Thursday, May 5, 2011

Garden journals and foraging drawings

Something that has been helping me a lot lately has been my garden journal/ foraging drawings. In my garden journal I write down when I plant when I fertilize and so on. That way when I wonder why my peppers aren't as tall as their neighbors I can refer to the journal and find out when I planted them and fertilized them and adjust accordingly. You can also use this as a reference the next year when you go to plant you will know when you can expect the plants to come up and bear and so forth. If I would have known this year that hot peppers can take three times as long to germinate as sweet peppers and five times as long as tomatoes I would have started them much earlier. On a side note did you know that a peppers scoville heat unit (peppers are rated by scoville heat units on how hot they are the higher the capsaicin the higher the shu) will help you determine how long it will take to germinate? The buht jolokia (ghost pepper) regarded by many as the hottest pepper can take up to 100 days to germinate! You can also use it to document what pests came to your garden at what time so next year you will know to spray your radishes by mid April if you want to keep the white flies at bay. It doesn't have to be long and flowery, it can just be something along the lines of " may21st planted 12 radish seeds directly into the garden and covered with loose mulch" that will be all you need to know. Or you can get long and poetic with it and leave it for future generations.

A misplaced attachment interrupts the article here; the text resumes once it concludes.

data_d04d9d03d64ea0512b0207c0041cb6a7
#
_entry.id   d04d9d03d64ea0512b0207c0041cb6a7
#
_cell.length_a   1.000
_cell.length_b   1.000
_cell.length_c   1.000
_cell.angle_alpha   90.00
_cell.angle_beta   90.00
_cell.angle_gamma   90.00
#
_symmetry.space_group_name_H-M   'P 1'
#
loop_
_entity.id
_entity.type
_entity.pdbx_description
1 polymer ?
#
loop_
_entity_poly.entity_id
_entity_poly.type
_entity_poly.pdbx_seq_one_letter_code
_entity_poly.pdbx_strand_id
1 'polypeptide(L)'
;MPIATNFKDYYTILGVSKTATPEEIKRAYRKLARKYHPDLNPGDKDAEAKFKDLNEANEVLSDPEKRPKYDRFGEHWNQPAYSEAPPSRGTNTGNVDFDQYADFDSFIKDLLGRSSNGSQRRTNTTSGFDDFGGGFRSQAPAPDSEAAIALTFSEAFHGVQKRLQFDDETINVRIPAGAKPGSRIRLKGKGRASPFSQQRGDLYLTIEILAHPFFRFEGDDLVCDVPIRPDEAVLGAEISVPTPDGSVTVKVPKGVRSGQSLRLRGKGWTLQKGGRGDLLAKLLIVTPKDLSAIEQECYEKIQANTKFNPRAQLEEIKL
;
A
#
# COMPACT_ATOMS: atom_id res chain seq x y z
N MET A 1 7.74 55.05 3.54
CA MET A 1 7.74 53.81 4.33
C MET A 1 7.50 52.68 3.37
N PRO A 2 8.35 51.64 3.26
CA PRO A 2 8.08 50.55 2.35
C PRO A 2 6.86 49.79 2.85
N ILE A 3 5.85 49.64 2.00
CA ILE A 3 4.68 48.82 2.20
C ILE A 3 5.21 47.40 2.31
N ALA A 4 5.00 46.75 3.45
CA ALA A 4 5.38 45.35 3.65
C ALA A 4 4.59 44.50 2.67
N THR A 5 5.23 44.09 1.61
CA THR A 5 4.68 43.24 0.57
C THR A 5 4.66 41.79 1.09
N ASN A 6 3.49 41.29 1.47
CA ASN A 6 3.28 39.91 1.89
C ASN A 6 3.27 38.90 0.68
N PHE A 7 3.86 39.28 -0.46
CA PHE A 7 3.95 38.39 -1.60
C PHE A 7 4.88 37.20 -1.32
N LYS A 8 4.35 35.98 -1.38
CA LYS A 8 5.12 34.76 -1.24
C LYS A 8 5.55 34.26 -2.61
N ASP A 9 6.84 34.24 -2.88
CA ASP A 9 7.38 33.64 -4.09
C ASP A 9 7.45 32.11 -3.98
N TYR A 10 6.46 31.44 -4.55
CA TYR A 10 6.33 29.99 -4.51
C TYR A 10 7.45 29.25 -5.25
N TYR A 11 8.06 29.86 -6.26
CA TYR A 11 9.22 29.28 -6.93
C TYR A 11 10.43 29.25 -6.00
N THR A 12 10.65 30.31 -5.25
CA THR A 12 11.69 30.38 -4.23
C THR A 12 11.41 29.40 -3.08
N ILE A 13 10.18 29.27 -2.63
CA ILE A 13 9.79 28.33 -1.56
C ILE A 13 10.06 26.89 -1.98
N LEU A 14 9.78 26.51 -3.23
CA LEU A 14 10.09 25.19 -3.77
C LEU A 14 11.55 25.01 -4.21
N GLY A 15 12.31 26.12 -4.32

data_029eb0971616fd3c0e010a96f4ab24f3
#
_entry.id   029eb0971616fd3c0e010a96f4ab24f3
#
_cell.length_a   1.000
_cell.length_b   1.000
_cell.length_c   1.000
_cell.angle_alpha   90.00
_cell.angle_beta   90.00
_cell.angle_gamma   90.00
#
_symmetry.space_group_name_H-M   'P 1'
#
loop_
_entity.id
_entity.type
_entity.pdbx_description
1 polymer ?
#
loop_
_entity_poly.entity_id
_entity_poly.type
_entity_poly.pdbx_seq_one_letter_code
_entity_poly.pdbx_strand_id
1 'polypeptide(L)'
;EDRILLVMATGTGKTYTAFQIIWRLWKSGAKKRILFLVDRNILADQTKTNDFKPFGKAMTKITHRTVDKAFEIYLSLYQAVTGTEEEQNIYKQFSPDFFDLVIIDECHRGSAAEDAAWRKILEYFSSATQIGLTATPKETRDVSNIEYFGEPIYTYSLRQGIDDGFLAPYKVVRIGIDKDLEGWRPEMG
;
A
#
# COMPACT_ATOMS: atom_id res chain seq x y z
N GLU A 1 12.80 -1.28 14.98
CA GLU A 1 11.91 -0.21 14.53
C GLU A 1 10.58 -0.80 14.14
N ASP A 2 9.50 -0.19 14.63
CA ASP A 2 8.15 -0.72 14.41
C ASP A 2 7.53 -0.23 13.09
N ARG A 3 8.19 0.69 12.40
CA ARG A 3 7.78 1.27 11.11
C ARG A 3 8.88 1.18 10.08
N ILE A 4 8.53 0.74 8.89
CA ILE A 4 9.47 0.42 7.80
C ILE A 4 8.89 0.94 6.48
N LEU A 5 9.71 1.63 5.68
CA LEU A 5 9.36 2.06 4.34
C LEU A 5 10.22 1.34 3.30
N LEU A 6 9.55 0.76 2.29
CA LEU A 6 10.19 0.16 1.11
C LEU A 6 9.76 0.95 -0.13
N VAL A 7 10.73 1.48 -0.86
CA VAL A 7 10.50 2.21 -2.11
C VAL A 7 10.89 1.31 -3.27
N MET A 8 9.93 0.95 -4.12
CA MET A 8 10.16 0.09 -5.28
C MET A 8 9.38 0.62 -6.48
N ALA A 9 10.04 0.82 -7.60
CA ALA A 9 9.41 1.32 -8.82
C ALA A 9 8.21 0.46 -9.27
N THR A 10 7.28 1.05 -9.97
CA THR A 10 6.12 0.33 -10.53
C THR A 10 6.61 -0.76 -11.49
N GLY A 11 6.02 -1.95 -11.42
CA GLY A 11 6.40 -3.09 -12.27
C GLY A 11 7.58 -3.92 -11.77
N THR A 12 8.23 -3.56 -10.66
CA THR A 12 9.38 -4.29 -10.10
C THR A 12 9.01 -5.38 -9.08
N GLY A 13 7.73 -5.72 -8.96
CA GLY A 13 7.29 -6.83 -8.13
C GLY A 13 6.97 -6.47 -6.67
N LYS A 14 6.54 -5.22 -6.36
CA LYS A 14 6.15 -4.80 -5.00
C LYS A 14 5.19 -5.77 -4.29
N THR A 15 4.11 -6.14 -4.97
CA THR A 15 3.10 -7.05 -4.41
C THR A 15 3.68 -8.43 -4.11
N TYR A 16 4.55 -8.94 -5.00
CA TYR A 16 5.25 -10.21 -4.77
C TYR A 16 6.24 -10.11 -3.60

Writing down your foraging finds is another great journal. I keep my garden journal and foraging journal is the same book simply because I know that that book is probably going to get dirty! When I find a patch of something tasty I write down where it is and how to get to it including landmarks. Be careful choosing your landmarks that dead tree in the park may not be there next month or next year! I also like to sketch my edible plants, each part and each stage of its growth. write down any pertinent information to the plant, such as where it likes to grow, the easiest way to harvest it, the plants it usually grows beside, plants you have spotted that are similar and every difference you can find. Don't worry if you don't consider yourself a good artist, start with simple shapes and use a ruler or French curve to help you along the way. Remember you are the only one who has to see and understand this journal unless you plan to get all fancy with it to share with others. Use color descriptors or better yet color it in. If you really really can't draw you could take pictures and post these in your journal and write about your findings.  If you are going to take it into the field try to pick a book with a hard back to make it easier to write in without a hard surface to lay it on. I will try to post some pictures of my field drawings and I would love to see yours!

No comments:

Post a Comment